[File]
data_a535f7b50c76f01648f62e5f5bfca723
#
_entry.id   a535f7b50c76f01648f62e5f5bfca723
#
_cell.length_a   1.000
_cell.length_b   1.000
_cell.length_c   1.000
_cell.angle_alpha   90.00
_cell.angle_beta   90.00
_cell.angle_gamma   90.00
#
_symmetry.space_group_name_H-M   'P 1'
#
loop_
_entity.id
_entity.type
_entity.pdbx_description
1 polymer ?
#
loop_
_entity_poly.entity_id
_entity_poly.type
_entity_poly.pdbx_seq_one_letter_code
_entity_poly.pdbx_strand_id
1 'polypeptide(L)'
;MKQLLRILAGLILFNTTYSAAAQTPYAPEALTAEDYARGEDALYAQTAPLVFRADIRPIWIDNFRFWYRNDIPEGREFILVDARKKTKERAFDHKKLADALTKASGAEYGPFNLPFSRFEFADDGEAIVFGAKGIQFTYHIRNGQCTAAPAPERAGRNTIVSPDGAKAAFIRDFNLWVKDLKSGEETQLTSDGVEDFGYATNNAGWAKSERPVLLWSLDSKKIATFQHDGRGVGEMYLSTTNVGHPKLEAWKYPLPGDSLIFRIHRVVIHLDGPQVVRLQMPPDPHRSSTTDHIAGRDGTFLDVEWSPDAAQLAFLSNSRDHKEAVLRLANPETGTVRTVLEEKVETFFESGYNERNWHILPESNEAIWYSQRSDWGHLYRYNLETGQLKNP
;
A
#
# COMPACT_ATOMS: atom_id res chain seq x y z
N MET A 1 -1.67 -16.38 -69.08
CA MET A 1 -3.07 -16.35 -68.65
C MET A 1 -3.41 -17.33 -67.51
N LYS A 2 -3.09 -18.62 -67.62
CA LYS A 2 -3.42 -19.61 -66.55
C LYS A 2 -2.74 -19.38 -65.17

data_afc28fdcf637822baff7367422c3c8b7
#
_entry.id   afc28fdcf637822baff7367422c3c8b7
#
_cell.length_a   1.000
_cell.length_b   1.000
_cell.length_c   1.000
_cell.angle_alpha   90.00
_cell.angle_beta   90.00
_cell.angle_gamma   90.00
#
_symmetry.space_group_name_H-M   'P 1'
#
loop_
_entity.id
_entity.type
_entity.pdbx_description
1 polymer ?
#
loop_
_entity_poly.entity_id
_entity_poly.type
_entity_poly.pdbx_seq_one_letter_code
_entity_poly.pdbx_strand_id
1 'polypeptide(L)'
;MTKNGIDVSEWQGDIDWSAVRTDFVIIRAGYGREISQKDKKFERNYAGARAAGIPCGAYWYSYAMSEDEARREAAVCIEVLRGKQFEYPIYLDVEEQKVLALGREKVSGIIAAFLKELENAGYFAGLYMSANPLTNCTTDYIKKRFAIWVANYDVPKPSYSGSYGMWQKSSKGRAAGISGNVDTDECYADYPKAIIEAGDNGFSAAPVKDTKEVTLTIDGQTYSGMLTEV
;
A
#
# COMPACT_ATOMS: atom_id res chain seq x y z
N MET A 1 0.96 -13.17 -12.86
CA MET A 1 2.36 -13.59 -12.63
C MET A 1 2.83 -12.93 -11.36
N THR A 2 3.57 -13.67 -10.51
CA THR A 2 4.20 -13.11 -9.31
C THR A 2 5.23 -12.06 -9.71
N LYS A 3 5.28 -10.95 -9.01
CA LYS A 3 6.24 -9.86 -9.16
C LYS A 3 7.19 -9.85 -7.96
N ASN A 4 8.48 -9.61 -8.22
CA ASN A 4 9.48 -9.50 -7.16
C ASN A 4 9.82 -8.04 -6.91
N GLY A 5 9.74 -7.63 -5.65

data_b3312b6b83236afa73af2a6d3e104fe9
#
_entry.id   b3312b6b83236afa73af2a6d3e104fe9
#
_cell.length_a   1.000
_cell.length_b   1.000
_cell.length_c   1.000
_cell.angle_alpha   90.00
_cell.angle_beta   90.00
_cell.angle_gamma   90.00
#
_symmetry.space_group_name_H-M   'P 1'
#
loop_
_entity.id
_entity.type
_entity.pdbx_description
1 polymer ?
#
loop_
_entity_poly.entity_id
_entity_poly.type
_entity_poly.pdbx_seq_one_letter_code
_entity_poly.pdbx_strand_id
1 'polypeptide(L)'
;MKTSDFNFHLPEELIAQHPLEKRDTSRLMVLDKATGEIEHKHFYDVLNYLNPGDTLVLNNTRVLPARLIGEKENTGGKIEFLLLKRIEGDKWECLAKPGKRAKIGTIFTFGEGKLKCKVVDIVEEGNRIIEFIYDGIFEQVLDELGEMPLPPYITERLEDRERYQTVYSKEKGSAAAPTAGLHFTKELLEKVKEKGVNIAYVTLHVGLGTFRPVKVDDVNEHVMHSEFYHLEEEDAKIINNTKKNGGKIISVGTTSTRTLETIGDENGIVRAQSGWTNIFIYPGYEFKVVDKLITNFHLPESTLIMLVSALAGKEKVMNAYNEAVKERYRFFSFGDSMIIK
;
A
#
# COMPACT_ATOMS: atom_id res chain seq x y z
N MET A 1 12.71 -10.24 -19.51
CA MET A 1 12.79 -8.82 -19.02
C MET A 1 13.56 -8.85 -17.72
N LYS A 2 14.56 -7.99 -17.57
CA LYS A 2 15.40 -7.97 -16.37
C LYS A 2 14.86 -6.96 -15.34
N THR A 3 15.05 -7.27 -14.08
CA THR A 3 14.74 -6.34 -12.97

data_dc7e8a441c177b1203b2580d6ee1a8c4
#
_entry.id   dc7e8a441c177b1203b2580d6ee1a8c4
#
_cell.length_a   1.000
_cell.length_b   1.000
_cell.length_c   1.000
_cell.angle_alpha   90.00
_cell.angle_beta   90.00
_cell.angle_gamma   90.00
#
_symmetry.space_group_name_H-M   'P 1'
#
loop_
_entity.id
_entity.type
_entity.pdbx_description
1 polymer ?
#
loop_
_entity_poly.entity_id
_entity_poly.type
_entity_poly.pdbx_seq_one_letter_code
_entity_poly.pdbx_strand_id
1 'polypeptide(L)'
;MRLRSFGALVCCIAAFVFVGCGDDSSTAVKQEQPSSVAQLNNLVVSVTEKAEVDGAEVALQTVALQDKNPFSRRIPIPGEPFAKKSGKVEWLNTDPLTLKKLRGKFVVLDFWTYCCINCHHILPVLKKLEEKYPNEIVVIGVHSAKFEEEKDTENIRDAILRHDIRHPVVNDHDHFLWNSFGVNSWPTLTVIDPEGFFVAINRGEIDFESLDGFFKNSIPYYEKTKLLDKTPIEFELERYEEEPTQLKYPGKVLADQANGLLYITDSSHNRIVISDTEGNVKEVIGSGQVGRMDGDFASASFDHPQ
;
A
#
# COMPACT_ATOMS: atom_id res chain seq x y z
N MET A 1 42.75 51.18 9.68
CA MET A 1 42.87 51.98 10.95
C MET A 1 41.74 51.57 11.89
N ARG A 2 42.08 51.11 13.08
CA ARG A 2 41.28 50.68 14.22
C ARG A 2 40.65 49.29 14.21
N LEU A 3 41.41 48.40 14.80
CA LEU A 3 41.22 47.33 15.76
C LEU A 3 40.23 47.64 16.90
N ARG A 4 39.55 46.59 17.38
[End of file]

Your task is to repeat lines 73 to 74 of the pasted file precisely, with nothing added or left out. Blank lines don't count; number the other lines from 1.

N LYS A 3 5.28 -10.95 -9.01
CA LYS A 3 6.24 -9.86 -9.16